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Mobo shorted out?

Discussion in 'PC hardware help' started by Xplorer4, Dec 24, 2011.

  1. Xplorer4

    Xplorer4 Regular member

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    I went to install new ram and pci card. Power chord was disconnected before starting and I'm sure I touched metalbbll before starting, to ground out. All done, power on. System turns on and instantly turns off before post. I tested the psu by itself with the paper clip method. Psu ran fine. Hooked mobo and upsurge up only. Back to original problem. Mobo was out of my tower sitting on cardboard for the test. I feel pretty comfortable saying my mobo is shorterd out but just asking for a second opinion. Thanks!
     
  2. ffg7

    ffg7 Regular member

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    try it with original ram to see what happens. clear the cmos as have found that to work sometimes to kick start a stubborn system. is new ram compatible with your board?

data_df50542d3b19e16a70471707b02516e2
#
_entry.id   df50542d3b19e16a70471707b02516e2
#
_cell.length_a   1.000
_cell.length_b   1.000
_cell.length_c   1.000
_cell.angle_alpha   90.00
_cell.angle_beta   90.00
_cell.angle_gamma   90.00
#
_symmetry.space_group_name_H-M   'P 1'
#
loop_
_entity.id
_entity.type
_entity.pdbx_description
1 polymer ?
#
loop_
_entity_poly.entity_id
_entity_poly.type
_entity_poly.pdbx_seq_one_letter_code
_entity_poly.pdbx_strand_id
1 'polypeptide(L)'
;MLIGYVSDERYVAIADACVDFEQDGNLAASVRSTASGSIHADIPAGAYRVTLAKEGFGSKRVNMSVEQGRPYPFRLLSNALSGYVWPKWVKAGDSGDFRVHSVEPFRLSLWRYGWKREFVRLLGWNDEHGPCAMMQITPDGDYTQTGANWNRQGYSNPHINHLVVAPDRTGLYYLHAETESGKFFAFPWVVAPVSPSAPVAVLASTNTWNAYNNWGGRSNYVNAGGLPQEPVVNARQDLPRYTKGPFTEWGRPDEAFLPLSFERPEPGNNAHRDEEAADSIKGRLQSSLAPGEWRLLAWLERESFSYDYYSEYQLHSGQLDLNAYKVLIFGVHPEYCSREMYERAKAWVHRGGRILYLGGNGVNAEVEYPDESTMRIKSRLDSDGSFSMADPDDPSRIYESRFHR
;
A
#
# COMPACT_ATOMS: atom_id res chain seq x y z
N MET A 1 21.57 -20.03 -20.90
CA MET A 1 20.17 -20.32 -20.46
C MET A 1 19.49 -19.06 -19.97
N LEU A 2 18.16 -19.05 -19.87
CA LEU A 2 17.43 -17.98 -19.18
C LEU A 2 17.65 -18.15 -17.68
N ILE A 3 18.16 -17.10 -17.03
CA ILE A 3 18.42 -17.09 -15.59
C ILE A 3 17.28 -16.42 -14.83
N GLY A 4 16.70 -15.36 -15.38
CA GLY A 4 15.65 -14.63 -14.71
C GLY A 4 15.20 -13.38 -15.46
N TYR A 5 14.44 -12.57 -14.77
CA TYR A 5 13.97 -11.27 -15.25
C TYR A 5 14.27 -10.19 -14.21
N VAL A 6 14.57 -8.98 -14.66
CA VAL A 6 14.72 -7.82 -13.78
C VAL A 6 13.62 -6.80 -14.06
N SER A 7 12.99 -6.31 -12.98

3. Xplorer4

    Xplorer4 Regular member

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    I tried the original ram whiles it was still in the tower case, and same for cmos but I suppose it doesn't hurt to try it again out of the case.

    Thanks for the reply.
     
    Last edited: Dec 25, 2011
  4. Jeffrey_P

    Jeffrey_P Regular member

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    A little late now but were you wearing a grounding strap? Static electricity is a component killer.
     
  5. Xplorer4

    Xplorer4 Regular member

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    I know it is, thats why I said i was sure i touched metal first, but no I was not wearing a strap. Prolly going to pick one up for the future to be safe.
     
  6. Jeffrey_P

    Jeffrey_P Regular member

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    Once you unplug the power cord to the PC there is no longer a path to ground. So just touching the case does nothing.

    Living in AZ the air is so dry sometimes I almost get knocked on my arse. :